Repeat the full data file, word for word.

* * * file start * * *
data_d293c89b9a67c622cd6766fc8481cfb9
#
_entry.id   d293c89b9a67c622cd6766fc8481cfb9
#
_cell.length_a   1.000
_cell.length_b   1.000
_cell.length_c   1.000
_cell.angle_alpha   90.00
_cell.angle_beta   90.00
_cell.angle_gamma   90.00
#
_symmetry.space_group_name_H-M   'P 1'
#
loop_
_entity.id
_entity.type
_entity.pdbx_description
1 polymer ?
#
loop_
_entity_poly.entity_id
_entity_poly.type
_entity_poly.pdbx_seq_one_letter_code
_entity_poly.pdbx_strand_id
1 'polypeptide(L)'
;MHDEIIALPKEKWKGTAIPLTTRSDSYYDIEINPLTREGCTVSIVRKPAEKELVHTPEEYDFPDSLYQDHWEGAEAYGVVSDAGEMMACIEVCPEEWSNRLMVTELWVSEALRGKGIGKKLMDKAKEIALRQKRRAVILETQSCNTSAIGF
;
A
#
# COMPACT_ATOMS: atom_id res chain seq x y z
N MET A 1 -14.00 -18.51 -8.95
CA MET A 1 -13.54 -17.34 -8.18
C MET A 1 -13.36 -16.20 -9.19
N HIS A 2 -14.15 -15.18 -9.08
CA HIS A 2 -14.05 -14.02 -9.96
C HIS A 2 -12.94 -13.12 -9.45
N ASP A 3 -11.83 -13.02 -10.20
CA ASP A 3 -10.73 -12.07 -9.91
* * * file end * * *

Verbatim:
data_d293c89b9a67c622cd6766fc8481cfb9
#
_entry.id   d293c89b9a67c622cd6766fc8481cfb9
#
_cell.length_a   1.000
_cell.length_b   1.000
_cell.length_c   1.000
_cell.angle_alpha   90.00
_cell.angle_beta   90.00
_cell.angle_gamma   90.00
#
_symmetry.space_group_name_H-M   'P 1'
#
loop_
_entity.id
_entity.type
_entity.pdbx_description
1 polymer ?
#
loop_
_entity_poly.entity_id
_entity_poly.type
_entity_poly.pdbx_seq_one_letter_code
_entity_poly.pdbx_strand_id
1 'polypeptide(L)'
;MHDEIIALPKEKWKGTAIPLTTRSDSYYDIEINPLTREGCTVSIVRKPAEKELVHTPEEYDFPDSLYQDHWEGAEAYGVVSDAGEMMACIEVCPEEWSNRLMVTELWVSEALRGKGIGKKLMDKAKEIALRQKRRAVILETQSCNTSAIGF
;
A
#
# COMPACT_ATOMS: atom_id res chain seq x y z
N MET A 1 -14.00 -18.51 -8.95
CA MET A 1 -13.54 -17.34 -8.18
C MET A 1 -13.36 -16.20 -9.19
N HIS A 2 -14.15 -15.18 -9.08
CA HIS A 2 -14.05 -14.02 -9.96
C HIS A 2 -12.94 -13.12 -9.45
N ASP A 3 -11.83 -13.02 -10.20
CA ASP A 3 -10.73 -12.07 -9.91